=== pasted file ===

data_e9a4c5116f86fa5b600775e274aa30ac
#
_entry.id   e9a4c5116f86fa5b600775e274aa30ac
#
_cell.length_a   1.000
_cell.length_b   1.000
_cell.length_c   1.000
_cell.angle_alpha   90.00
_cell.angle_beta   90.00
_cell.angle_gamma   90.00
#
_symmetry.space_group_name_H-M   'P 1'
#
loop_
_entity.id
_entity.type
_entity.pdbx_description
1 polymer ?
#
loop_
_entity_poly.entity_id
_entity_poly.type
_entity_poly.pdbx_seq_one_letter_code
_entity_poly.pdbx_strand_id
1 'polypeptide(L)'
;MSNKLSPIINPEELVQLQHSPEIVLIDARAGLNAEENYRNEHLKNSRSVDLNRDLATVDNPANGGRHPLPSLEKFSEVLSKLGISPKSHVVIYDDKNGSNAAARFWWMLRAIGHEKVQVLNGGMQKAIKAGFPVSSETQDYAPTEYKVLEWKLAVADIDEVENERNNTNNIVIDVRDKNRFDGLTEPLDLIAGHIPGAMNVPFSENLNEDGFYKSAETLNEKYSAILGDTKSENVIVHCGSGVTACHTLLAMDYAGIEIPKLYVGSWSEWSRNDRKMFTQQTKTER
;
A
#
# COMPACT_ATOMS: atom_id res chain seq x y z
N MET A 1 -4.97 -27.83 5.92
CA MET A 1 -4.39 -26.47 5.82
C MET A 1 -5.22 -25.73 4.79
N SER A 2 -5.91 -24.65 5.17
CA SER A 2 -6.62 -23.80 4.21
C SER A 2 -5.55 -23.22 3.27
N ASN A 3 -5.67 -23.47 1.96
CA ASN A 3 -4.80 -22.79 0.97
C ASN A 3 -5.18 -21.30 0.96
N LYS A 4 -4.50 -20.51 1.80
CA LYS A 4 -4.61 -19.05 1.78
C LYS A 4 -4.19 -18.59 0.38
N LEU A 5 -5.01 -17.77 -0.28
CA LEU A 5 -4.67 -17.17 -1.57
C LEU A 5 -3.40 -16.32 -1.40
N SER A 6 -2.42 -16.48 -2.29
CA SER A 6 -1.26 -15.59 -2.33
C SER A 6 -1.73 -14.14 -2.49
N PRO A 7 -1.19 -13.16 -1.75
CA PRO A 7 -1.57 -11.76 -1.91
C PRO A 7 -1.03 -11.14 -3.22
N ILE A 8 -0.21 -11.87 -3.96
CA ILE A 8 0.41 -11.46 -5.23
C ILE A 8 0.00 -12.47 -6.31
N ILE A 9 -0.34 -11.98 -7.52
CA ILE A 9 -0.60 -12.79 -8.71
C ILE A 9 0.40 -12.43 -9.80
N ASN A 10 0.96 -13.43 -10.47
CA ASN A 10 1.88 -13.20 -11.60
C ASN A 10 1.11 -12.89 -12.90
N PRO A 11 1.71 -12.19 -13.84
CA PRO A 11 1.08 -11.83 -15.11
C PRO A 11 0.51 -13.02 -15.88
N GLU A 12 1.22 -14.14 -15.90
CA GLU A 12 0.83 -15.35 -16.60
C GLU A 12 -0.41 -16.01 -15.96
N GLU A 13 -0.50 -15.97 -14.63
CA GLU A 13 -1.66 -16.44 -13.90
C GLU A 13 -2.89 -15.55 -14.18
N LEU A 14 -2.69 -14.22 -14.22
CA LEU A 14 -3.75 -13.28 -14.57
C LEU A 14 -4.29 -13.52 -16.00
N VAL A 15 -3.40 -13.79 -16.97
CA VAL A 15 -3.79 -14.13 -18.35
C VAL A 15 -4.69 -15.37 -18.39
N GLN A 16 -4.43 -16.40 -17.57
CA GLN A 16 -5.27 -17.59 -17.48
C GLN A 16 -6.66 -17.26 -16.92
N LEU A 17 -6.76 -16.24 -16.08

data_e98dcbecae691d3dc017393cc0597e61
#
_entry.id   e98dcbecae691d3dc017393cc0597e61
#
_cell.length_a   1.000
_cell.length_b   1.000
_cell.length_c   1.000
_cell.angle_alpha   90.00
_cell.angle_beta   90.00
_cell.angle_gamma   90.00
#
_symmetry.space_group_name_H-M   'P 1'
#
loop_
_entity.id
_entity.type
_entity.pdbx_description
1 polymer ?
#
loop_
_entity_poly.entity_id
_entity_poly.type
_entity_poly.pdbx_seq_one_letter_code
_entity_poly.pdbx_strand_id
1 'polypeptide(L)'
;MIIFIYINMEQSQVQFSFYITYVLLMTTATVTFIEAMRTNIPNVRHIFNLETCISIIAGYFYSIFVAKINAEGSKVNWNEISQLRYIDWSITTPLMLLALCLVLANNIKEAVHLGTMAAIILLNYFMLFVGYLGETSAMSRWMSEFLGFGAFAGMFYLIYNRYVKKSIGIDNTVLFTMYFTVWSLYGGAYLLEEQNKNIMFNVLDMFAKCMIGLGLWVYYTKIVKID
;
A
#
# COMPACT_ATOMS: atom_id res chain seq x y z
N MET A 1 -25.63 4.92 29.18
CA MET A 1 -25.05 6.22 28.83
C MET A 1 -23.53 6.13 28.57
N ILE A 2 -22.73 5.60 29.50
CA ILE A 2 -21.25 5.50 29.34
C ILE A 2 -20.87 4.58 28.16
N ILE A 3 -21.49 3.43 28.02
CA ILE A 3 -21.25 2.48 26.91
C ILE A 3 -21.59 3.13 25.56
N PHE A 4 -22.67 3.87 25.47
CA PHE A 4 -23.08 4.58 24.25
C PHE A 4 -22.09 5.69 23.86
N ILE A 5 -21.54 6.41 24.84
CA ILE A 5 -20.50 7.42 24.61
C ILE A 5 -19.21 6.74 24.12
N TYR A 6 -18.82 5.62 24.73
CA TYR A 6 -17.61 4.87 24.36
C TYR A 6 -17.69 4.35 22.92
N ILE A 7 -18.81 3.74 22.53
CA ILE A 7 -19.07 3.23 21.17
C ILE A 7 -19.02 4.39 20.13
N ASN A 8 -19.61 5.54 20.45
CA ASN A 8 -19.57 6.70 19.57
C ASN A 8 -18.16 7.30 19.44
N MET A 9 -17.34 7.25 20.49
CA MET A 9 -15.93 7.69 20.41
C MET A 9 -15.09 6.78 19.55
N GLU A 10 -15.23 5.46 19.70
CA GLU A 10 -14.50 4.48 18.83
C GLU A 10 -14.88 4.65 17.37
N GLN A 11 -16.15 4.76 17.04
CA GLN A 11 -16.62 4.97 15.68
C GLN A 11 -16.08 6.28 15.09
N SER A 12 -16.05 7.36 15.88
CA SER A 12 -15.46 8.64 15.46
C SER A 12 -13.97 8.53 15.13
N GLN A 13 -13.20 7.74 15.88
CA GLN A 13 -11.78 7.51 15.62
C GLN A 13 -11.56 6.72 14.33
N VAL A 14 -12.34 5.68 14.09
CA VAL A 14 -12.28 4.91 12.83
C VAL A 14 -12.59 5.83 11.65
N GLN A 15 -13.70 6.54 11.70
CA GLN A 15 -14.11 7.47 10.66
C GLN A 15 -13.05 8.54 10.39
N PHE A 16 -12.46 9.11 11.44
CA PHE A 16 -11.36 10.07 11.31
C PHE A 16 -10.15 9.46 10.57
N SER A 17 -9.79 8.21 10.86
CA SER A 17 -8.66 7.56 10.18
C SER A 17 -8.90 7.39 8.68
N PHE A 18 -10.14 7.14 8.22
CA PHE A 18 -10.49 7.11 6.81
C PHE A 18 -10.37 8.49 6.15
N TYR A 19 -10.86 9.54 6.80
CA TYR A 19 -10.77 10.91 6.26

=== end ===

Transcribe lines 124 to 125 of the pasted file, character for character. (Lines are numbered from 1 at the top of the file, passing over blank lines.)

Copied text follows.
C ILE A 5 -19.21 6.74 24.12
N TYR A 6 -18.82 5.62 24.73